Less than three years after five present and former state legislators were arrested for taking envelopes full of cash in the FBI’s “Tennessee Waltz” bribery sting, some lawmakers want to roll back ethics laws that were enacted to help prevent more crimes. And guess what? They’re being really sneaky about it.
Lawmakers are stalling on taking action, the idea being to keep a low profile and stave off pesky media criticism until after the April qualifying deadline for challengers in the November elections.
Then, if the old scripts are followed, the full House or Senate won’t vote until the final, frantic days of the session when legislators, after dallying in Nashville for months, suddenly start racing through hundreds of bills and trying their best to slip things past reporters and therefore the public.
Chairing a special committee pretending to study whether ethics law changes are needed is House Majority Leader Gary Odom, a Nashville Democrat whose regular job wrinkles noses even in our ethically challenged legislature. Insisting there’s no conflict of interest, he’s employed full-time by a trade association that lobbies lawmakers.
When the ethics study committee met in January, its members complained bitterly about the terrible burdens of practicing good government. They really hate a provision in the law that basically bans lobbyists from wining and dining legislators.
Lawmakers, who are craftier than you might think, don’t usually say publicly that they want to party all night on the lobbyists’ tab. Instead, they say the gift ban is hurting relations with constituents who want to treat their legislators to a simple meal while discussing issues of mutual concern.
“I feel like a space alien child,” said Rep. Ulysses Jones, a Memphis Democrat. “When they have a reception, I’ve just got to sit in the room and watch TV. We’ve really damaged our constituent relationships. At these community events, it’s embarrassing that they’re debating whether you can have a biscuit.”
“If we’re not careful,” Odom chimed in, “our public policy will insult those who invite us and want to meet with us. We have by way of this cut ourselves off from hearing from a lot of our constituents. That is troubling.”
Rep. Randy Rinks, a Democrat from Savannah, thought the ethics law was turning Nashville into a nasty, partisan place. Lawmakers who don’t party together don’t trust each other, he warned. “The interaction between members isn’t there anymore.… And then there’s a lack of trust between parties because we don’t really know each other and then we become like Washington.”
Rep. Curry Todd, a Republican from Collierville, said he favors letting lobbyists and their employers spend $1,000 a year on each legislator at the rate of $75 a meal. Public disclosure would be required, but who would pay atention to that? Let the good times roll!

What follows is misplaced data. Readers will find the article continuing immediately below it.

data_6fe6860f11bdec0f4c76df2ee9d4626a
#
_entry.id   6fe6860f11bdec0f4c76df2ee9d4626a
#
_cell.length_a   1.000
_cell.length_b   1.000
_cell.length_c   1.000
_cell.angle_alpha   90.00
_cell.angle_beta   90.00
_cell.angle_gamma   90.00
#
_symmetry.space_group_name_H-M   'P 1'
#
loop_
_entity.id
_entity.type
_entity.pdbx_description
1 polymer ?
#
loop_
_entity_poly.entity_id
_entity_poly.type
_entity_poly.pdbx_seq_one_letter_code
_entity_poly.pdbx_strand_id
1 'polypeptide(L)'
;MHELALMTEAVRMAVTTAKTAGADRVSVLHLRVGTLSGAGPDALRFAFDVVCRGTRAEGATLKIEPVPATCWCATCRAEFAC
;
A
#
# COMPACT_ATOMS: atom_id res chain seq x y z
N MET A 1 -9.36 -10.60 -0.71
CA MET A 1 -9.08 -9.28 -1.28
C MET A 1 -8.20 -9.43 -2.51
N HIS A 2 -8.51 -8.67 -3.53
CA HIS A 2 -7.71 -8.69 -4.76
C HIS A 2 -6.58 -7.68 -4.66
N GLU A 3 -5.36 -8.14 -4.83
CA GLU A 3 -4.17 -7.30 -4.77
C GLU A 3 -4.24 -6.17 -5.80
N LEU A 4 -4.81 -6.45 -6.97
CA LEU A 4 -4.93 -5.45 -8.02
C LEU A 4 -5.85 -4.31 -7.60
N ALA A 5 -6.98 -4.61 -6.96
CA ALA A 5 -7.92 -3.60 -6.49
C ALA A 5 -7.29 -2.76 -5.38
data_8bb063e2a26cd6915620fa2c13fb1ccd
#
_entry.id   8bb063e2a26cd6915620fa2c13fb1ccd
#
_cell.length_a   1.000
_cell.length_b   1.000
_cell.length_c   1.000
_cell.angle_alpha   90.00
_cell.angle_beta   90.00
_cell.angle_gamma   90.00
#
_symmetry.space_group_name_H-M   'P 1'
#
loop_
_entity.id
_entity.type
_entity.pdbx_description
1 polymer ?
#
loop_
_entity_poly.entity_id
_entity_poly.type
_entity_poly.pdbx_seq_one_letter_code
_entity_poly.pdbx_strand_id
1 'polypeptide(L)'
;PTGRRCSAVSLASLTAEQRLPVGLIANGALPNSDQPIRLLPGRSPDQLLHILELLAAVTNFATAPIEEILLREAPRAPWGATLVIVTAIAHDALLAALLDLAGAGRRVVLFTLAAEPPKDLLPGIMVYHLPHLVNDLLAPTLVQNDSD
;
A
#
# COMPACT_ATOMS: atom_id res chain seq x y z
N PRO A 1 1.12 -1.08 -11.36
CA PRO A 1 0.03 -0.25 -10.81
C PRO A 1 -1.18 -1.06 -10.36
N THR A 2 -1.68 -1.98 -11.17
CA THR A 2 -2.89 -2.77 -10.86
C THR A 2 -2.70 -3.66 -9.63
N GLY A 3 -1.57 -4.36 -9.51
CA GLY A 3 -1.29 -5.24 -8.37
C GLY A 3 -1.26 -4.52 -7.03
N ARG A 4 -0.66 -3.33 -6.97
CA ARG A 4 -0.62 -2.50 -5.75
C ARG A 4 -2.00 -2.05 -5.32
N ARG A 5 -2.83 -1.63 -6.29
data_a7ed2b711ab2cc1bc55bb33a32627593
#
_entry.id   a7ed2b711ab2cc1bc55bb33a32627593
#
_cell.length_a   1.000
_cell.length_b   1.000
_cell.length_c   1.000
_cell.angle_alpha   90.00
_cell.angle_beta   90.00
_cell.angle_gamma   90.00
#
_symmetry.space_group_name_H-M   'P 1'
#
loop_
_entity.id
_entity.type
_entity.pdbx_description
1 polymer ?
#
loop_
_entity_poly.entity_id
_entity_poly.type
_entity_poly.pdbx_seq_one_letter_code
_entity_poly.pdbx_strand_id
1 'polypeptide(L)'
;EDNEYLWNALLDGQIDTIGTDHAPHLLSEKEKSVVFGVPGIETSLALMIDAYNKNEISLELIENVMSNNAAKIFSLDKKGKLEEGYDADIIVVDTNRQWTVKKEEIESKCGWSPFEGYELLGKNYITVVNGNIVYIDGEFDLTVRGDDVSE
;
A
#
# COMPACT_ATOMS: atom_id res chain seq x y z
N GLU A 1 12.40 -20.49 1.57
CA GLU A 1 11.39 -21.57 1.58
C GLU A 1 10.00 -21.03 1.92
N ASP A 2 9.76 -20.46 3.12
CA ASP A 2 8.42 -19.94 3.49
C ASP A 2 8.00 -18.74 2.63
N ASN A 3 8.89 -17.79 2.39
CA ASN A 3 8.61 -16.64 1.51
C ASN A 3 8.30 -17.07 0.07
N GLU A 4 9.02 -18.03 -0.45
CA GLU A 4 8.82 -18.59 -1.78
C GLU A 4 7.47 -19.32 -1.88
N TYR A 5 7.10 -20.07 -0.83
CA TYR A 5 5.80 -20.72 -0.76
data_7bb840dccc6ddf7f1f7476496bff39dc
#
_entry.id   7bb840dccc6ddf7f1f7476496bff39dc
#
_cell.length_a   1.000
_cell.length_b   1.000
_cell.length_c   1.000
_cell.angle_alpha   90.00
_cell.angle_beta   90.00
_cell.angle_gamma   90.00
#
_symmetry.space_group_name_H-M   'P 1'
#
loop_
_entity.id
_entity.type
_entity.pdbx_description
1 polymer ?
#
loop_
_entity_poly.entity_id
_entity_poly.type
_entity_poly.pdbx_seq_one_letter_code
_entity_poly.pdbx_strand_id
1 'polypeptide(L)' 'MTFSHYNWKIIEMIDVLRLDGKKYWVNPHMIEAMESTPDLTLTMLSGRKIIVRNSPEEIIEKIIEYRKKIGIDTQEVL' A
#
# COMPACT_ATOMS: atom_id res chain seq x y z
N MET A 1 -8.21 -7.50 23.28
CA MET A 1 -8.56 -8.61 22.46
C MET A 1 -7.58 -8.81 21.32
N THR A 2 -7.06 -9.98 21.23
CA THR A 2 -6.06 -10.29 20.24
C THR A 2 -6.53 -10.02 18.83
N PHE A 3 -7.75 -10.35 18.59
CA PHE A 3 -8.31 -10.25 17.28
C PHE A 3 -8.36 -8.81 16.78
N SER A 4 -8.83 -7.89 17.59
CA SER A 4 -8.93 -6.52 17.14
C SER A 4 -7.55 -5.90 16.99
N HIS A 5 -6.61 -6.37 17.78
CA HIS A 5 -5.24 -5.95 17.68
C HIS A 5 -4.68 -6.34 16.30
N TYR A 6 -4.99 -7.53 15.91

The meeting attracted headlines, and the committee hasn’t met again. Odom blew off a March 1 deadline for issuing a report.
“We can’t get a quorum or when we can get a quorum we can’t get a meeting room, so I’m not sure what, if anything, is going to happen before the end of the session,” Odom tells the Scene.
It’s no surprise that the committee hasn’t yet considered any ideas to strengthen ethics laws. But if anyone’s looking for suggestions, how about tightening up the law that’s supposed to bar lawmakers from getting paid by someone other than state government for trying to influence legislation?
Despite that 2005 law, Odom is the paid executive director of the Tennessee Optometric Association. Odom sits on the Health and Human Resources Committee, which hears bills affecting optometrists, but he claims he never tries to exert influence on their behalf. He says he performs chores for optometrists like organizing annual conferences. During six-month legislative sessions, how does he find time to earn his association salary, which he won’t disclose? “I work a lot of weekends. I work on Fridays. I work at home a lot,” he says.
A quick Google search, however, suggests what everyone suspects—that the optometrists are paying Odom to watch over their interests at the Capitol. We found a 2003 memo purportedly from Odom to association members in which he argues against a proposal to mandate two-year degrees for optician licenses and promises to keep track of that issue in the legislature. (Odom won’t confirm that he wrote the memo, which was posted in an eye-care chat room. “I can’t determine what, if any, portion of this communication was drafted by me,” he says.)
The association’s lobbyist, John Williams—who also represents the Scene from time to time on legal issues—says Odom did send such memos to optometrists occasionally before the conflict-of-interest law was enacted.
“It might be viewed as a conflict of interest, but it wasn’t against the law,” Williams says. “But I can tell you for sure that since that ethics law passed, we’ve been very careful to make sure that I, as the lobbyist, am the only one communicating with the membership on legislative matters.”
It’s good to know that Odom’s not ignoring the law. In the legislature’s scuzzy culture, that’s a step in the right direction.
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This is exactly why we have juries.